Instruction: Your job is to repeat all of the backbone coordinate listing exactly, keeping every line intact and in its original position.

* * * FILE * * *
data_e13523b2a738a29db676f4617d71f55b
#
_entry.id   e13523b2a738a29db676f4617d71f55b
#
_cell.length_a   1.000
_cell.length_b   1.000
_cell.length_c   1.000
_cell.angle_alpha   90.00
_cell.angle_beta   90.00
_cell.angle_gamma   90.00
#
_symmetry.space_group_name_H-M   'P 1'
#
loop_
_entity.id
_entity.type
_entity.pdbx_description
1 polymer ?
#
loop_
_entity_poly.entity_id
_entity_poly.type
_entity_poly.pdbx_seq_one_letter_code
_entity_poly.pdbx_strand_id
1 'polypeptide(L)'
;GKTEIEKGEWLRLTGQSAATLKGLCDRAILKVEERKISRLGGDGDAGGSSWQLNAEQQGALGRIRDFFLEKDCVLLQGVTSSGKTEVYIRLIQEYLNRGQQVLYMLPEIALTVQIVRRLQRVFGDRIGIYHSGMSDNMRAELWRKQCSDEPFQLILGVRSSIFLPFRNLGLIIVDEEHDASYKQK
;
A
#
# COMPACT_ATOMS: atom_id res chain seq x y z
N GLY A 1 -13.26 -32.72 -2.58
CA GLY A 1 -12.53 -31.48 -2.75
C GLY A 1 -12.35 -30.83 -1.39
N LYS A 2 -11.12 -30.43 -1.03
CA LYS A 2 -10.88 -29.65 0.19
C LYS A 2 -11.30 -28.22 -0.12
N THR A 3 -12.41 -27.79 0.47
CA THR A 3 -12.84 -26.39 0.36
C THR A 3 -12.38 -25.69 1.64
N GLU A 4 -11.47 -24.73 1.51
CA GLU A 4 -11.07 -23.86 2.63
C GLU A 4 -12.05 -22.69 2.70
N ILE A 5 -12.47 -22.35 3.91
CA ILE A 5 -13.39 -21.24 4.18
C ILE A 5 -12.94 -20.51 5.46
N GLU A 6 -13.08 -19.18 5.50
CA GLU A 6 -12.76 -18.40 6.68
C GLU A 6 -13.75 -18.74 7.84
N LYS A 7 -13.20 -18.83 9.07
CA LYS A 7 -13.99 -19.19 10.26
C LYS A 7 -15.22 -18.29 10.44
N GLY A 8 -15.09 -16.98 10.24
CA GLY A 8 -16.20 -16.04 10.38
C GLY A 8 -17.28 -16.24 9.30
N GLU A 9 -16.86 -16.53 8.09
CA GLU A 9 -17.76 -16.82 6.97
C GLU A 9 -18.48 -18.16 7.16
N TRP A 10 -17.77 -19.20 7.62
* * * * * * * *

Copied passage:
data_e13523b2a738a29db676f4617d71f55b
#
_entry.id   e13523b2a738a29db676f4617d71f55b
#
_cell.length_a   1.000
_cell.length_b   1.000
_cell.length_c   1.000
_cell.angle_alpha   90.00
_cell.angle_beta   90.00
_cell.angle_gamma   90.00
#
_symmetry.space_group_name_H-M   'P 1'
#
loop_
_entity.id
_entity.type
_entity.pdbx_description
1 polymer ?
#
loop_
_entity_poly.entity_id
_entity_poly.type
_entity_poly.pdbx_seq_one_letter_code
_entity_poly.pdbx_strand_id
1 'polypeptide(L)'
;GKTEIEKGEWLRLTGQSAATLKGLCDRAILKVEERKISRLGGDGDAGGSSWQLNAEQQGALGRIRDFFLEKDCVLLQGVTSSGKTEVYIRLIQEYLNRGQQVLYMLPEIALTVQIVRRLQRVFGDRIGIYHSGMSDNMRAELWRKQCSDEPFQLILGVRSSIFLPFRNLGLIIVDEEHDASYKQK
;
A
#
# COMPACT_ATOMS: atom_id res chain seq x y z
N GLY A 1 -13.26 -32.72 -2.58
CA GLY A 1 -12.53 -31.48 -2.75
C GLY A 1 -12.35 -30.83 -1.39
N LYS A 2 -11.12 -30.43 -1.03
CA LYS A 2 -10.88 -29.65 0.19
C LYS A 2 -11.30 -28.22 -0.12
N THR A 3 -12.41 -27.79 0.47
CA THR A 3 -12.84 -26.39 0.36
C THR A 3 -12.38 -25.69 1.64
N GLU A 4 -11.47 -24.73 1.51
CA GLU A 4 -11.07 -23.86 2.63
C GLU A 4 -12.05 -22.69 2.70
N ILE A 5 -12.47 -22.35 3.91
CA ILE A 5 -13.39 -21.24 4.18
C ILE A 5 -12.94 -20.51 5.46
N GLU A 6 -13.08 -19.18 5.50
CA GLU A 6 -12.76 -18.40 6.68
C GLU A 6 -13.75 -18.74 7.84
N LYS A 7 -13.20 -18.83 9.07
CA LYS A 7 -13.99 -19.19 10.26
C LYS A 7 -15.22 -18.29 10.44
N GLY A 8 -15.09 -16.98 10.24
CA GLY A 8 -16.20 -16.04 10.38
C GLY A 8 -17.28 -16.24 9.30
N GLU A 9 -16.86 -16.53 8.09
CA GLU A 9 -17.76 -16.82 6.97
C GLU A 9 -18.48 -18.16 7.16
N TRP A 10 -17.77 -19.20 7.62